Private donations also have been flowing quickly to relief groups. Two lawmakers with responsibility for tax legislation yesterday said they would try to reward people and corporations making donations this month.

Sen. Max Baucus, Montana Democrat, and Sen. Charles E. Grassley, Iowa Republican, proposed that tsunami disaster relief donations made through Jan. 31 could be deducted from 2004 tax returns. Under current law, taxpayers would have to wait until next year’s filing season to claim a tax deduction for tsunami-related gifts made after New Year’s Eve.

“This proposal allows American companies and individuals to receive their deduction now rather than having to wait until next year to claim it,” Mr. Baucus said.

American relief charities as of Monday had received more than $163 million in private donations, and corporations had added millions more.

The donor generosity also creates challenges: how much to ask for and how to spend the money effectively. On Monday, one group, Doctors Without Borders, asked donors to stop giving.

“We didn’t want to exceed our own capacity to respond. People need to know when they give earmarked funds, we will not use them for anything else,” said Kris Torgeson, a spokeswoman for the U.S. branch of the international aid group.

As of the weekend, Doctors Without Borders had received $50 million in donations, including about $20 million from the United States.

“I’m very impressed [Doctors Without Borders] would do that. But it is important that charities be honest with public, whether they are spending for emergency or longer-term needs,” said Daniel Borochoff, president of the American Institute of Philanthropy, a charity watchdog.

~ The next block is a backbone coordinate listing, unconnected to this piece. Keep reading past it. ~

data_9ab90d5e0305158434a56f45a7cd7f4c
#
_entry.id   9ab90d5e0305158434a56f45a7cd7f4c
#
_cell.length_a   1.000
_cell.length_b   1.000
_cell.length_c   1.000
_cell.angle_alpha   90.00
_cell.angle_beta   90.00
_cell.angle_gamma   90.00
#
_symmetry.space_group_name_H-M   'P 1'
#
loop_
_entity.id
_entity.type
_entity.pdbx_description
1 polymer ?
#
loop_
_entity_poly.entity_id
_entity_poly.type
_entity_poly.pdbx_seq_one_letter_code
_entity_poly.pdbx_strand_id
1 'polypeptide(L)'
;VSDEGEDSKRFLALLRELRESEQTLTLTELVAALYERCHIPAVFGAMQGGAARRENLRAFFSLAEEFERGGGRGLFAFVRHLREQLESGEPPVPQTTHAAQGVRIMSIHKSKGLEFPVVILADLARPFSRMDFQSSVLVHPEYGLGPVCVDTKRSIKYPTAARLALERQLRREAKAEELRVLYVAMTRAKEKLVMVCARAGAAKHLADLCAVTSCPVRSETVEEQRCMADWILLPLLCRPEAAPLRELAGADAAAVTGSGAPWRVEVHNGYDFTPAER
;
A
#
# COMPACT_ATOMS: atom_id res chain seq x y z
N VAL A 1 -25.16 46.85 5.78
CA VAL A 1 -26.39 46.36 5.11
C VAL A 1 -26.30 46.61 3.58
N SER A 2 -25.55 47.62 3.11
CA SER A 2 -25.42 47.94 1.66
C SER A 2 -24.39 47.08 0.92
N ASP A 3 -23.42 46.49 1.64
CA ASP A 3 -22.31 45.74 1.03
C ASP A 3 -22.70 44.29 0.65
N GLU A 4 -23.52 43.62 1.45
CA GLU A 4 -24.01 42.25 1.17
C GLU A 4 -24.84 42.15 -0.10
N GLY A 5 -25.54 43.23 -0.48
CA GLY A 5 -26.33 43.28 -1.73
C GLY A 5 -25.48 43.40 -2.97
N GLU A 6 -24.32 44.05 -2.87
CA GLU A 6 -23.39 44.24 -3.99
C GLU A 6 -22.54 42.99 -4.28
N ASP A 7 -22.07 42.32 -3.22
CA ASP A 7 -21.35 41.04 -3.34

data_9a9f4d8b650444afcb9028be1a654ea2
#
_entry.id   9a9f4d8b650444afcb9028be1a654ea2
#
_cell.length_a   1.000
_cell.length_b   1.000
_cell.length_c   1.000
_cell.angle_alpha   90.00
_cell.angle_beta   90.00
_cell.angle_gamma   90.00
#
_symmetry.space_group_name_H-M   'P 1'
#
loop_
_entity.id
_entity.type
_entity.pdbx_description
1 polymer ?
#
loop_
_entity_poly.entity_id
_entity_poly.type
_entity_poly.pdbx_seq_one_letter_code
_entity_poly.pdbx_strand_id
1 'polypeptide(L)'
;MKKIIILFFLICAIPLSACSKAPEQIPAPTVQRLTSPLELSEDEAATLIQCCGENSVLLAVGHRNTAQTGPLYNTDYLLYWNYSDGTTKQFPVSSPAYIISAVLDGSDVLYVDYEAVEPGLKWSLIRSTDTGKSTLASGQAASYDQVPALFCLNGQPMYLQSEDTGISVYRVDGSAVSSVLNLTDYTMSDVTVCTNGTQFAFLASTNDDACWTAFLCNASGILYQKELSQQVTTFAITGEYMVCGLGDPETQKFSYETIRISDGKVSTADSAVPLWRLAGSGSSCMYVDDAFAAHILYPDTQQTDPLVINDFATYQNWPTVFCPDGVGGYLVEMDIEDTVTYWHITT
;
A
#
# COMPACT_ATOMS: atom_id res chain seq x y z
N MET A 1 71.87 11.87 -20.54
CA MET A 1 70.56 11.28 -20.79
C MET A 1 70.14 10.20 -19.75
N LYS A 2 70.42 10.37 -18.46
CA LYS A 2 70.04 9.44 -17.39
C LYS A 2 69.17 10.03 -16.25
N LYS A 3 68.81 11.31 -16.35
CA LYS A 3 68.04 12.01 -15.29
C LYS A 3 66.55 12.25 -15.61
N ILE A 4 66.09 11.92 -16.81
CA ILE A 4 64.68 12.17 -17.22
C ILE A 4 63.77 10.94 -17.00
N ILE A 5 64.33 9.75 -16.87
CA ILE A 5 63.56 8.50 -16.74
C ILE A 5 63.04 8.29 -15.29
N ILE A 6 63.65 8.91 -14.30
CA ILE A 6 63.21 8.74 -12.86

The institute criticized some charities after the September 11 terrorist attacks in New York, Pennsylvania and Virginia, saying the groups used the tragedy to raise funds and then spent the money on unrelated projects.

Mr. Borochoff yesterday said the tsunami recovery would require significant resources over a long period and is unlikely to lead to any fund-raising scandals among major charities.

“Some groups only focus on emergency relief. Others will be looking at longer term. It may not be as exciting for people to want to support this in a few months, but it is important,” he said.

Charities, meanwhile, continue to plan for emergency relief and longer-term projects.

The scope of the disaster has left some groups asking for millions of dollars more than they originally thought necessary.

CARE asked for $2.5 million the day after the tsunami struck. As of yesterday, the relief group was asking for $25 million in donations and had received $11.5 million.

“As the hours turned into days, and the situation was revealed, we continued to increase what we will need for emergency response and rebuilding efforts,” said Lurma Rackley, a CARE spokeswoman.

• David Crossland contributed to this report from Germany.